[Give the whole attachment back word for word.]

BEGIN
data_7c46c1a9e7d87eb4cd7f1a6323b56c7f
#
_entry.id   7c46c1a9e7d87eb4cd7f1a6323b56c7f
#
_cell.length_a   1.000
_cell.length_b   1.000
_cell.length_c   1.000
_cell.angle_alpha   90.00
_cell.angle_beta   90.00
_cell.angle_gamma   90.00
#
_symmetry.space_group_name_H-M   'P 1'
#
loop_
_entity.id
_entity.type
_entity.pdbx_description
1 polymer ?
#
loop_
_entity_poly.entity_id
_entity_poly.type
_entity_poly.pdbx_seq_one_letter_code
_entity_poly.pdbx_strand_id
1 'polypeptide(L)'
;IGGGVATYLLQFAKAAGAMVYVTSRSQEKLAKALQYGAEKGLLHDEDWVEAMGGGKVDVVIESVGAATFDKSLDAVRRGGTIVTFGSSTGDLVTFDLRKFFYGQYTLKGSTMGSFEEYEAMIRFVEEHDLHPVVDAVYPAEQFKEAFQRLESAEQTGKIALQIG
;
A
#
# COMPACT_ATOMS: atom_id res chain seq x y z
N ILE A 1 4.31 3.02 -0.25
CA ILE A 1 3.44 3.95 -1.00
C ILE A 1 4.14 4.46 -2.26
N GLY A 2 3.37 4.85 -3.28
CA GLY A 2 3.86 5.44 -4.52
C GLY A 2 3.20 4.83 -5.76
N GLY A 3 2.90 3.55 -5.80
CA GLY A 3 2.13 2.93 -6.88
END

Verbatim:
data_7c46c1a9e7d87eb4cd7f1a6323b56c7f
#
_entry.id   7c46c1a9e7d87eb4cd7f1a6323b56c7f
#
_cell.length_a   1.000
_cell.length_b   1.000
_cell.length_c   1.000
_cell.angle_alpha   90.00
_cell.angle_beta   90.00
_cell.angle_gamma   90.00
#
_symmetry.space_group_name_H-M   'P 1'
#
loop_
_entity.id
_entity.type
_entity.pdbx_description
1 polymer ?
#
loop_
_entity_poly.entity_id
_entity_poly.type
_entity_poly.pdbx_seq_one_letter_code
_entity_poly.pdbx_strand_id
1 'polypeptide(L)'
;IGGGVATYLLQFAKAAGAMVYVTSRSQEKLAKALQYGAEKGLLHDEDWVEAMGGGKVDVVIESVGAATFDKSLDAVRRGGTIVTFGSSTGDLVTFDLRKFFYGQYTLKGSTMGSFEEYEAMIRFVEEHDLHPVVDAVYPAEQFKEAFQRLESAEQTGKIALQIG
;
A
#
# COMPACT_ATOMS: atom_id res chain seq x y z
N ILE A 1 4.31 3.02 -0.25
CA ILE A 1 3.44 3.95 -1.00
C ILE A 1 4.14 4.46 -2.26
N GLY A 2 3.37 4.85 -3.28
CA GLY A 2 3.86 5.44 -4.52
C GLY A 2 3.20 4.83 -5.76
N GLY A 3 2.90 3.55 -5.80
CA GLY A 3 2.13 2.93 -6.88